Into the Corn

Have you ever been stuck in the middle of a field of corn so tall you can't see over the top, with no real idea of how to get out? Do you like puzzles and scavenger hunts? Do you like to be out walking around in the crisp fall weather? When you were a little kid did you wish that you had your very own maze so you could hide in the middle and never, ever have to do your chores? If you answered yes to more than one of these questions then you should grab some water, some decent shoes and head to the nearest corn maze to indulge in some serious exploration.

The theme of the corn maze at Lattin Farms in Fallon, Nevada is harvest moon. Adrian Fisher, the UK superstar of the maize maze world, designed this maze. He holds four Guinness World Records for largest mazes. The maze at the Lattin Farms is three acres and has about a mile of trails and takes approximately an hour to solve, more if you are apt to lose your sense of direction easily. Other attractions include a pumpkin patch, hayrides, a bakery, and face painting. You also have an opportunity to help create something fabulous. Every year the farm has a lit tower of pumpkins, two hundred carved pumpkins piled high and glowing. If you want to carve a pumpkin for the tower it is free. If you want to carve a pumpkin to take home the use of the tools is free, you just pay for the pumpkin.

Tom's Maze and Pumpkin Farm in Germantown, Ohio sports a maze that will make anyone with an imagination think of crop circles. Tom stresses that his mazes are designed for maximum enjoyment for the maze solver, not just to look pretty in aerial photos. This maze is on eight acres and has three miles of paths to dazzle and confuse you. Most mazes offer more than just the chance to find your way in and out, they are also a game. There are twelve puzzle pieces in twelve mailboxes scattered throughout Tom's maze. Your goal is to find all twelve pieces. (Lots of people can win so don't worry about not being the first person to the mailboxes, this is a test of your skill, not a race.) Once you do that you get to escape the maze via the victory bridge and then you can brag to everyone you know about how smart and clever you are and then the next time someone tells you to stop and get direction you can say, "I don't need directions. I made it through the maze without directions, didn't I?" The amount of eye rolling necessary to accent that question is left as an exercise for the reader.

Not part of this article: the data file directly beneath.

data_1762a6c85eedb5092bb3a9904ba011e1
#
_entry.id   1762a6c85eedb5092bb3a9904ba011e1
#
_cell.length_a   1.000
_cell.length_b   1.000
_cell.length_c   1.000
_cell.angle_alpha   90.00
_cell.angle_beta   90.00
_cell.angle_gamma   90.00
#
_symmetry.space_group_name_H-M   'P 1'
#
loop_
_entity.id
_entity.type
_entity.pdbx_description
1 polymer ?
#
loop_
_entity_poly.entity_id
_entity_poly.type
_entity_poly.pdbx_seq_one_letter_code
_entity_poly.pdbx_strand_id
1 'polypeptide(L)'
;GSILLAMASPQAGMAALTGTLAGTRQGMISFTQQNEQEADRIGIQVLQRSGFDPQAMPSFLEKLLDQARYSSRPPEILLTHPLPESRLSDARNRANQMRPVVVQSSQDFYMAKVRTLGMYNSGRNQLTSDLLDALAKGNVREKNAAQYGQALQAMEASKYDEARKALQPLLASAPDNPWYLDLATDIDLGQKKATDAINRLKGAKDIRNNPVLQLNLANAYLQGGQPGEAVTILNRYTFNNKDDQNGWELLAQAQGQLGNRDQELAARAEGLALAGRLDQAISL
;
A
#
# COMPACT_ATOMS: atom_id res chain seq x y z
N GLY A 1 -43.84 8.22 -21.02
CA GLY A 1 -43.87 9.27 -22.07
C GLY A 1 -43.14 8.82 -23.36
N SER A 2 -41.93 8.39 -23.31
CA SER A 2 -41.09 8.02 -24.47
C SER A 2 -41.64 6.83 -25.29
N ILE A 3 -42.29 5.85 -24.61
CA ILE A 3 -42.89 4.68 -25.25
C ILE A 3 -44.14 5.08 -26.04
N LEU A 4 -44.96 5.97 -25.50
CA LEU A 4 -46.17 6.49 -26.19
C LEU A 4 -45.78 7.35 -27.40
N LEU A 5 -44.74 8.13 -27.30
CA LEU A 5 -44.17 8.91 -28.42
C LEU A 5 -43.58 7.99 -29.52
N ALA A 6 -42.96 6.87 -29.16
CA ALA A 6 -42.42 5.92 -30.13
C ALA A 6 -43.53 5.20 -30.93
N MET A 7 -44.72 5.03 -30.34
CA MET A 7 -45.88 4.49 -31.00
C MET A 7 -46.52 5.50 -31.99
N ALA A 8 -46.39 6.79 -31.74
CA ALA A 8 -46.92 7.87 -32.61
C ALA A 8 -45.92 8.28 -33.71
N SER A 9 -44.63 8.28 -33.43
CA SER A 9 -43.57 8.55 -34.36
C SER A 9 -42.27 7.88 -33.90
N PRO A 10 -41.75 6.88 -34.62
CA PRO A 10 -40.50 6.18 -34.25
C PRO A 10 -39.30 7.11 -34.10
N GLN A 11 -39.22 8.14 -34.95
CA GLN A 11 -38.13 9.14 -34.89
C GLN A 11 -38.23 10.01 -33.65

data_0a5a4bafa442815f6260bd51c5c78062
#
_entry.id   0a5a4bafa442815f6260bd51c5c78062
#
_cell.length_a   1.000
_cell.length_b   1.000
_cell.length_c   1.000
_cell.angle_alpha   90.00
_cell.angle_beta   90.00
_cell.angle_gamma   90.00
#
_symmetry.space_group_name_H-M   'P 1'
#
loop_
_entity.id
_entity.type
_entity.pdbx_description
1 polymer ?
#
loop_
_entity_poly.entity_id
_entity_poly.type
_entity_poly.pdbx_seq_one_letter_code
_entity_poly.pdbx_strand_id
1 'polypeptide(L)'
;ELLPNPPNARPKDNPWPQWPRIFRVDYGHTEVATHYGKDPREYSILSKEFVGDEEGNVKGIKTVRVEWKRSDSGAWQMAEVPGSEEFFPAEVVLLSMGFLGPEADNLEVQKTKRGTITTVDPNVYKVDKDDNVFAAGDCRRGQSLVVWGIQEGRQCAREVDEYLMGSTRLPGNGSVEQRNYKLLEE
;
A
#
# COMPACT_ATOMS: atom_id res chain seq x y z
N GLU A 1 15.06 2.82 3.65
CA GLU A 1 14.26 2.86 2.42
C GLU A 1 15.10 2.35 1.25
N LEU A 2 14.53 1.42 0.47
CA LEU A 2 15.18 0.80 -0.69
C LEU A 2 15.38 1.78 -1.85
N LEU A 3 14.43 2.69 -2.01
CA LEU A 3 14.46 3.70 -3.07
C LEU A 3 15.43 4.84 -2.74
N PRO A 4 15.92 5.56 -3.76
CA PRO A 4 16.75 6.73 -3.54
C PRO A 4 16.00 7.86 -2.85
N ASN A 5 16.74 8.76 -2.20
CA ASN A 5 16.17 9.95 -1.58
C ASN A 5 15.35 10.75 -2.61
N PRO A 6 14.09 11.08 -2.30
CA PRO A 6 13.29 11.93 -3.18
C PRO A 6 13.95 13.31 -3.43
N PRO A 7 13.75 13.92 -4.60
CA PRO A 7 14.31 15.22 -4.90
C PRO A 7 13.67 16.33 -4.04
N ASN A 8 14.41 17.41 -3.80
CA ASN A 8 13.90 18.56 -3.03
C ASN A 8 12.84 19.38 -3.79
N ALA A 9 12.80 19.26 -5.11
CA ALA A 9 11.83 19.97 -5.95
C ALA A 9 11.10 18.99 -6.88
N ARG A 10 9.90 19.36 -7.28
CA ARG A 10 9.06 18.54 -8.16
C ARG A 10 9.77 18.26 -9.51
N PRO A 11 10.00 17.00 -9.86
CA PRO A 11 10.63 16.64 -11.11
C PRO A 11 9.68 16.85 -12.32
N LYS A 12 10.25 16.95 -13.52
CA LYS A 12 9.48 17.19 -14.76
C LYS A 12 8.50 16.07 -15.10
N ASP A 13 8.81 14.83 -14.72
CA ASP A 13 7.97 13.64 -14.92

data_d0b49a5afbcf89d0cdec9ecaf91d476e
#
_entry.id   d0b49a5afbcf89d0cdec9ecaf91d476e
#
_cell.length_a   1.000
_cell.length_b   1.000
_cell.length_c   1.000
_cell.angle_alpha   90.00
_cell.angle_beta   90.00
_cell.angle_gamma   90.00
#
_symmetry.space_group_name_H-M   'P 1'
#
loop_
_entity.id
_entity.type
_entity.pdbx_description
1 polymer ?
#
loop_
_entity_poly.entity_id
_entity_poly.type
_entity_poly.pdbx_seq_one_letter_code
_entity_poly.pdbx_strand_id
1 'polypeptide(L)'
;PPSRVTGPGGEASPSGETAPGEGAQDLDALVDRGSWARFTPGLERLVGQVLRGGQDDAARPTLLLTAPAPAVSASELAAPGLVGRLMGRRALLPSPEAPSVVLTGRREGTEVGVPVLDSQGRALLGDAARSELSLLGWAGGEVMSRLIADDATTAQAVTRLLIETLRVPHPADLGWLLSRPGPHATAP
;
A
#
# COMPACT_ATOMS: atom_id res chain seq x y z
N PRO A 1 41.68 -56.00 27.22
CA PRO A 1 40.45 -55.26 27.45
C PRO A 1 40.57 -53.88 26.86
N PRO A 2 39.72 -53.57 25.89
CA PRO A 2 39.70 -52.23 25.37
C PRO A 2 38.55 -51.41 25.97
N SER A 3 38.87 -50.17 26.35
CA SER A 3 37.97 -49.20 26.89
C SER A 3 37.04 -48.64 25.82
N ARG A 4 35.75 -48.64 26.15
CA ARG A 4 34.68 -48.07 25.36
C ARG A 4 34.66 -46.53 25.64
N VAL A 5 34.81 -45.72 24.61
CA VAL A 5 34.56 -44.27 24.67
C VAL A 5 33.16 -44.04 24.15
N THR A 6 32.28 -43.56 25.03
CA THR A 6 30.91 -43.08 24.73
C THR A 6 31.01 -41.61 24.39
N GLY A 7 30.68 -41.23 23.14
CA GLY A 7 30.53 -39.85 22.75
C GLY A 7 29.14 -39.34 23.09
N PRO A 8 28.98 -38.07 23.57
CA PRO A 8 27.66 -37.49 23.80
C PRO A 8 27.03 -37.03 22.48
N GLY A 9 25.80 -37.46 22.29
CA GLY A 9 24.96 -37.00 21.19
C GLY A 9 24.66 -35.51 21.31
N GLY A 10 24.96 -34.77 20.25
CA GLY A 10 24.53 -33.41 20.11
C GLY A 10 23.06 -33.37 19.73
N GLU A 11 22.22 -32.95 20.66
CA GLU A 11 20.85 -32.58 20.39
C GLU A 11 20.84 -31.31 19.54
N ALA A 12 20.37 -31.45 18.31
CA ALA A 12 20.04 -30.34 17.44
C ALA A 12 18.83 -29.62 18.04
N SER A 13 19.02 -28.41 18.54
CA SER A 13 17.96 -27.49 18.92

Depner Farms in Caseville, Michigan offers something very special. Their website has a testimonial from not one, but two brain surgeons, who say it's the best maze they've ever seen. If it's better and more mysterious than the human brain it must be something very special indeed. This maze has a built in game that may result in you finding the golden nugget. I'm thinking a kernel of corn could be described as a golden nugget so this may not be as exciting as it sounds, but either way, you get to look for five mailboxes and then see what happens after that.

The folks at Davis' Mega Maze in Sterling, Massachusetts, have put a great deal of effort into making their maze appealing. They have a terrific website with sharp graphics and a storyline to go with the maze. They also tout something they call X-treme mazing, with intensity levels going up to seven. If this sounds like it's not for the faint of heart it's not like grading rock faces in mountain climbing, the rating is more of complexity than anything else. Take a look at this quote, "Davis’ Mega Maze is a world-class, cornfield adventure maze. It’s the first 'morphing' field maze on the planet having the capability of changing its configuration each week." Quite frankly I cannot think of anything better than a world-class field of morphing corn, whether it is on this planet or any other.

Are you in a DIY kind of mood and planning for next year? Check out this link to a pdf file from Rutgers Cooperative Research & Extension called "Growing an 'A-maize-ing' Corn Maze." If you do decide to grow your own please send us pictures for next year. I'd like to see a maze in the shape of a pony. It always comes back to ponies, doesn't it?